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Haiku—Interactive Poems

Poetry, especially the Japanese haiku, reminds me of interactive games and media. Listening to haiku and creating the poems can be a lot of fun, or they can give you a kind of calm melancholy, depending on the mood you bring to them. The haiku, made up of a set number of syllables, forms a framework and allows the readers to imagine the scene and interpret the meaning from their own experiences.

Bashō, a seventeenth-century Japanese poet, has written some of my favorite haiku. In fact, my novel features this one:

Red pepper pods

Add wings to them

Darting dragonflies

(The Japanese original has the expected format of 5 syllables for the first line, seven for the second, and five again for the third.) What meaning would you give to this poem? A child’s play? A humorous look at dragonflies? According to the experts, Bashō was expressing that all things are one in their essence. But the poems are meant for enjoyment, and we are free to insert our own ideas.

The themes of traditional haiku center on nature and the four seasons. They convey a keen awareness of an emotion and may hint at a philosophy of life. One theme often repeated is the fleeting nature of beautiful things. When you think of beauty, what comes to mind? The gorgeous cherry blossoms, which last for about a week, are beloved symbols to many Japanese people of what is treasured, but too short-lived. Sōchō, another well-known poet, wrote:

Throughout the morning

I watch the cherry blossoms

Growing old.

A little sad, wouldn’t you say? But where did the blossoms’ beauty originate? The wonderful fact is that the cherry tree’s Designer is eternal. Not only flowers, but also rainbows, music, snow-covered mountains, starry skies, brilliant sunsets are just a little taste of true beauty—a gift from the Giver, the eternal Artist. God designed the cherry tree’s first tiny seed with all the information crammed inside: directions for the roots, bark, trunk, leaves (think of the photosynthesis’ complexity), flowers, and delicious fruit. How wonderful that when we seek to know God through Jesus, we can have an everlasting relationship with the Giver of such beauty!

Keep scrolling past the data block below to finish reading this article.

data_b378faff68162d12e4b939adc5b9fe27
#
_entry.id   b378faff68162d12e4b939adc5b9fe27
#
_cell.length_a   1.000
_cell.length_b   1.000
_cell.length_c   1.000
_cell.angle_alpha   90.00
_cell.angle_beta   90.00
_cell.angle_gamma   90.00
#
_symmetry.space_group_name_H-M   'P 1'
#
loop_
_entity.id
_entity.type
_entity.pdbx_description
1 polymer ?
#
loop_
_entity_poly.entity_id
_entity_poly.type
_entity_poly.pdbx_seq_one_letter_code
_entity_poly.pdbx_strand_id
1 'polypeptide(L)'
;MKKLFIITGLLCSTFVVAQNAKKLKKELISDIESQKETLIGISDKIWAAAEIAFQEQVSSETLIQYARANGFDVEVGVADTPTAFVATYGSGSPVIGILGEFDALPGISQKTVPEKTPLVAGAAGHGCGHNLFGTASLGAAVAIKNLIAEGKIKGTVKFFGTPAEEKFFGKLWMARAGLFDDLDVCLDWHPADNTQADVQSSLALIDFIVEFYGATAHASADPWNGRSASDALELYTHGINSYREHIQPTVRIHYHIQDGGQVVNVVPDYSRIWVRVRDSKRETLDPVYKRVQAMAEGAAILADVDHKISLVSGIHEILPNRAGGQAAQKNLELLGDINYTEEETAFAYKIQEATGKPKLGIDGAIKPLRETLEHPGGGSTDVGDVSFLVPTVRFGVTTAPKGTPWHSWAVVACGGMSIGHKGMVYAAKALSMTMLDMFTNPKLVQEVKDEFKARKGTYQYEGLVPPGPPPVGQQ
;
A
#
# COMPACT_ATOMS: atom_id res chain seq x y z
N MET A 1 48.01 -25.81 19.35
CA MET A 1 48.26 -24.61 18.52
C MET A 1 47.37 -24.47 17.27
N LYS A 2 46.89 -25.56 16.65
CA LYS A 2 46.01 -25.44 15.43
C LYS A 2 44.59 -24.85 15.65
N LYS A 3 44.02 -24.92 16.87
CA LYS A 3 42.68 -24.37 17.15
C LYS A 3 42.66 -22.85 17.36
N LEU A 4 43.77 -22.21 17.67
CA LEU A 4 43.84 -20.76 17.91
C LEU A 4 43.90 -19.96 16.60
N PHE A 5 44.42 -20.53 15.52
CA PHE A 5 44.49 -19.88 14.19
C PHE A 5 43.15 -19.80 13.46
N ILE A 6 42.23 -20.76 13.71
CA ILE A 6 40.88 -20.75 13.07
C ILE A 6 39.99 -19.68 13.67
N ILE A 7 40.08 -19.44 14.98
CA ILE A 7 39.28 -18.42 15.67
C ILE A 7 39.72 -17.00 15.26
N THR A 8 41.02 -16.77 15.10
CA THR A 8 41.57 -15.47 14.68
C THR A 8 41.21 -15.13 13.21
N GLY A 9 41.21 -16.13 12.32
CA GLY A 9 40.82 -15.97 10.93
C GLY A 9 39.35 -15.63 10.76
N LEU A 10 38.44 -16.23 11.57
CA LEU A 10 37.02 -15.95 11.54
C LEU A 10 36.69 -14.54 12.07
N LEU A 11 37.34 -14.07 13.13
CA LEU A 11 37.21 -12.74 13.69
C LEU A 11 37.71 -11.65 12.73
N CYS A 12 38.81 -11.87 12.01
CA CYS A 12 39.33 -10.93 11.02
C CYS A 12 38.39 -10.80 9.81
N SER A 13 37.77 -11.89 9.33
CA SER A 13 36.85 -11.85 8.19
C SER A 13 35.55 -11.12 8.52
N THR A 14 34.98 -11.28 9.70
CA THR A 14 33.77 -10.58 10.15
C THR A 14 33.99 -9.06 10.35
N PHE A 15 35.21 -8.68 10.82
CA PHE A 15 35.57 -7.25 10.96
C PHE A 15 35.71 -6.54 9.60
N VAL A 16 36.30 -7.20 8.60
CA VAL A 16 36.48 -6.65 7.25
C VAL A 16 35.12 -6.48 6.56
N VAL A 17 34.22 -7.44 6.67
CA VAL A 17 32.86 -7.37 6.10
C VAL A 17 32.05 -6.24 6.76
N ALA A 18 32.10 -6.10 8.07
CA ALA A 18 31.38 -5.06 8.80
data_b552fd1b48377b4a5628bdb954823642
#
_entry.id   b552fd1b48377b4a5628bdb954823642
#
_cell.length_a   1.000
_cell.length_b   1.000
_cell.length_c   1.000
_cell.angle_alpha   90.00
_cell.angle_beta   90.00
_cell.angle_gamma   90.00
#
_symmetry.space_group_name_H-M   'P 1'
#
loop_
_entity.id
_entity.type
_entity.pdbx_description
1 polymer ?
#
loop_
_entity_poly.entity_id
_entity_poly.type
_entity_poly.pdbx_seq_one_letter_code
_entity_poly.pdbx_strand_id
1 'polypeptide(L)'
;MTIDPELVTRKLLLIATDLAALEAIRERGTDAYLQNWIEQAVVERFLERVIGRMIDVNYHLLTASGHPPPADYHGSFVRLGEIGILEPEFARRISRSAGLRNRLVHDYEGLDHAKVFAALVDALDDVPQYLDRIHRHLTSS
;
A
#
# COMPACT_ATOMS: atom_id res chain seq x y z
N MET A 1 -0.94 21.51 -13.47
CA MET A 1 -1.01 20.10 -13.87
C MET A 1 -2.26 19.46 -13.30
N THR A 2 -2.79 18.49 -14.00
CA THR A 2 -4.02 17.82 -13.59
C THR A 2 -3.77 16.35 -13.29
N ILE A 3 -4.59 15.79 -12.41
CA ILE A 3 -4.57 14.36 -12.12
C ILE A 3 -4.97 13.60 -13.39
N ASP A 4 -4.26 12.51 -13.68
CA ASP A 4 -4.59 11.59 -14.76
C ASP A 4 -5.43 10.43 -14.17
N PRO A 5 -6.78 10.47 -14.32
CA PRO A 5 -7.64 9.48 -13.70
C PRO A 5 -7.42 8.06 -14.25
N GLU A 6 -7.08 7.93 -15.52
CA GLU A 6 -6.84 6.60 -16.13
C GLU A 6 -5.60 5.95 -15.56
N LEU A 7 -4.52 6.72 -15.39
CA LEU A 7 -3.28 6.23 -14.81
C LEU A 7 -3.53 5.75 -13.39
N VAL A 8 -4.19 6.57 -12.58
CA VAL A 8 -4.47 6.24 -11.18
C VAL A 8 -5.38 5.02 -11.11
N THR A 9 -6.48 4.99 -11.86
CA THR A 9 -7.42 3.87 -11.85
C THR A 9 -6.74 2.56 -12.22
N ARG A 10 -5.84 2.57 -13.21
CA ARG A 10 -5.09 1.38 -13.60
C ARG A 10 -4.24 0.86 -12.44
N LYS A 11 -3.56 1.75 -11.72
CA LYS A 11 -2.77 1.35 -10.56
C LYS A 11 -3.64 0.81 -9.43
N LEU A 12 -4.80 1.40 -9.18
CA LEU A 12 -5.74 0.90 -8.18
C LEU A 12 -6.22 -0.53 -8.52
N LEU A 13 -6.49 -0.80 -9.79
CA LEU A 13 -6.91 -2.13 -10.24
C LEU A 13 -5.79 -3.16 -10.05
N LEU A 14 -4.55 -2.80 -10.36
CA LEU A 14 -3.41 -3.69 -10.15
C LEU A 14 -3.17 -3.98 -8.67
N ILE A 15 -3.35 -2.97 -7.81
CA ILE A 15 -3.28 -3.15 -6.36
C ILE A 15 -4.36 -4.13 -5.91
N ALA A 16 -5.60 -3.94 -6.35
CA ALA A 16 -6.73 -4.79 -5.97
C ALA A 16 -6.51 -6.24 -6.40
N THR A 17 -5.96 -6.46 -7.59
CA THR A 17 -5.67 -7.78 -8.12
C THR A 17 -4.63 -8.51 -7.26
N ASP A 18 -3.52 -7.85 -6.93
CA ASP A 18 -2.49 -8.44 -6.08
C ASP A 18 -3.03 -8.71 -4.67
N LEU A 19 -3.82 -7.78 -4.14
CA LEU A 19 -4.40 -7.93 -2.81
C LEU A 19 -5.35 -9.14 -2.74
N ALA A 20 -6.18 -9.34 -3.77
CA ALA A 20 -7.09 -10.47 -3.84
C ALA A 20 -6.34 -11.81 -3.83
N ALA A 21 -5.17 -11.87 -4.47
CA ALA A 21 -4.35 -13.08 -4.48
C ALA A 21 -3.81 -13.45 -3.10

While writing this post, I tried my hand at creating haiku. Obviously, I’m an amateur. Anyway, here’s the one I wrote:

Jagged mountain peaks

Puncture the risk-taking clouds

Snow covers my path

Perhaps you can catch a glimpse of the traveler’s wintry scene and the tongue-in-cheek connection between the peaks and the snow. Have you written any haiku? If so, I hope you will share one in the comment area below.

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2 Responses to Haiku—Interactive Poems

  1. Lisa Yabuki August 14, 2013 at 5:03 pm #

    Raindrops pelt the glass
    The sun is hiding somewhere
    Melancholy day

    • Kathy Collins August 17, 2013 at 11:53 am #

      Loved reading about the Haiku! When I was teaching middle-schoolers, I would often extend their Language Arts class to include a poetry unit. We would always study the Haiku, usually around the same time I was teaching the history of Japan in my Social Studies class (you know me – if it had been left up to me, my entire curriculum would have been Social Studies driven!!! Ha, ha). The students thoroughly enjoyed creating & illustrating their Haikus. I was always amazed at what a GREAT job they would do – some were funny, some were sad, many were thought-provoking (especially for middle-schoolers!!!). Here is one that I wrote:

      Blue and white meadows
      Wave gently with the spring winds
      Texas bluebonnets!

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